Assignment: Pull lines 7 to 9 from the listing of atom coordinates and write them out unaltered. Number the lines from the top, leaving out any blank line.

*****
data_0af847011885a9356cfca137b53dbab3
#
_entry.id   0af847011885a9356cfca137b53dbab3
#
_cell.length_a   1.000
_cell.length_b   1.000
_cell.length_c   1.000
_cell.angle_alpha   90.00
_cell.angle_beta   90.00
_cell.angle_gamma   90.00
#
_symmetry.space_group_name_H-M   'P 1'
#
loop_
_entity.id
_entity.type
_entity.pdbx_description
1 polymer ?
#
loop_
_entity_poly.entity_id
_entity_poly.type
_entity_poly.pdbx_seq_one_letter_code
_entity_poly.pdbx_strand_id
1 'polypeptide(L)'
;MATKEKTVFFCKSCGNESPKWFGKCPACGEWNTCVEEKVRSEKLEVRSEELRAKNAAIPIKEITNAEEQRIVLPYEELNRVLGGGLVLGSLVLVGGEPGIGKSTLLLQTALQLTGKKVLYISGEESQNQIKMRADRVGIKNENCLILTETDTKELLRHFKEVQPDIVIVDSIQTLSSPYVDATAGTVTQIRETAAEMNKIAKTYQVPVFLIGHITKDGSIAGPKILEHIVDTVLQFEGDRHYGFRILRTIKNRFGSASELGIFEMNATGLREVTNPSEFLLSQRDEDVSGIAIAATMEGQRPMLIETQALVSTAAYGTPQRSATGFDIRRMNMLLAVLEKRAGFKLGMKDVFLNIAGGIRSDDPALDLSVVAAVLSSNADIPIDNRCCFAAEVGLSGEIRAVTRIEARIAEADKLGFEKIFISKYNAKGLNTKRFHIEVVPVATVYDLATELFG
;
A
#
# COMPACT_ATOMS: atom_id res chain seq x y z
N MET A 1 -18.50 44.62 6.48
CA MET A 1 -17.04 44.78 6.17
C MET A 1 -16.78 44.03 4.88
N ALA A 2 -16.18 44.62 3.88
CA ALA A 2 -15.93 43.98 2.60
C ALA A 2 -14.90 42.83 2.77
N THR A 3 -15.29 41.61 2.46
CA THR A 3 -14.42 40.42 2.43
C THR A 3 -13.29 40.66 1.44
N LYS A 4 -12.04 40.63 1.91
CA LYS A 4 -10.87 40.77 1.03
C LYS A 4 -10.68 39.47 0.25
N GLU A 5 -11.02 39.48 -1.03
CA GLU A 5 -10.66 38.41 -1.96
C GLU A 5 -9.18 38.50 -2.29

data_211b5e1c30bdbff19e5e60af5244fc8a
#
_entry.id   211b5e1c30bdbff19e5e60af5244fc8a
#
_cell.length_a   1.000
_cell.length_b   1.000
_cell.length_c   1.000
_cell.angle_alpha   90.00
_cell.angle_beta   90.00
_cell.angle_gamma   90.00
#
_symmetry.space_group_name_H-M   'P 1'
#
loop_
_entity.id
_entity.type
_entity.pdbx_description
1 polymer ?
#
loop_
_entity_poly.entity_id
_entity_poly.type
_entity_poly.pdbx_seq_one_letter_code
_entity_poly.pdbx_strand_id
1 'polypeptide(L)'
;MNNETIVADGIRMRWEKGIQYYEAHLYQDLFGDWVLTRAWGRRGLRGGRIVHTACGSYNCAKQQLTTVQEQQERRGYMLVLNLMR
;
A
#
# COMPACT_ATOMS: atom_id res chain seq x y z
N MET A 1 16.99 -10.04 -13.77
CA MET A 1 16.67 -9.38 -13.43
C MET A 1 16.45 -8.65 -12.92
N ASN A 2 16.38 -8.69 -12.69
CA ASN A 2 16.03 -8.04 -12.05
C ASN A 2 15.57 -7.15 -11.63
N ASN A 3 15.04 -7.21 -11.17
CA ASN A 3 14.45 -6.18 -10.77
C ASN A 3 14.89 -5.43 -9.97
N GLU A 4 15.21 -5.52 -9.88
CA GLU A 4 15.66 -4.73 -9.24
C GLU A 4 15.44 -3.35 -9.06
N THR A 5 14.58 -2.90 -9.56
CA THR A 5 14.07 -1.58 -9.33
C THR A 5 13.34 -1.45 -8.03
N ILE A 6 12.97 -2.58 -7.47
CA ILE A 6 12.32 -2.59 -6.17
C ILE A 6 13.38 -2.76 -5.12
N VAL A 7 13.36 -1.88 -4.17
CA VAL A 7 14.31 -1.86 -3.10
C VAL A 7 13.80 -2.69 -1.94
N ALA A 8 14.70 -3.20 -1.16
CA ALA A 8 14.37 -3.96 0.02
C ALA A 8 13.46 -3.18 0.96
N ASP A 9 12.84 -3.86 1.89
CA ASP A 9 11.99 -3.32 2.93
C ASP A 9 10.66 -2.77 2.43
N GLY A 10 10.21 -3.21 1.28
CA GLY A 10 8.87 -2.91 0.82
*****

_cell.length_c   1.000
_cell.angle_alpha   90.00
_cell.angle_beta   90.00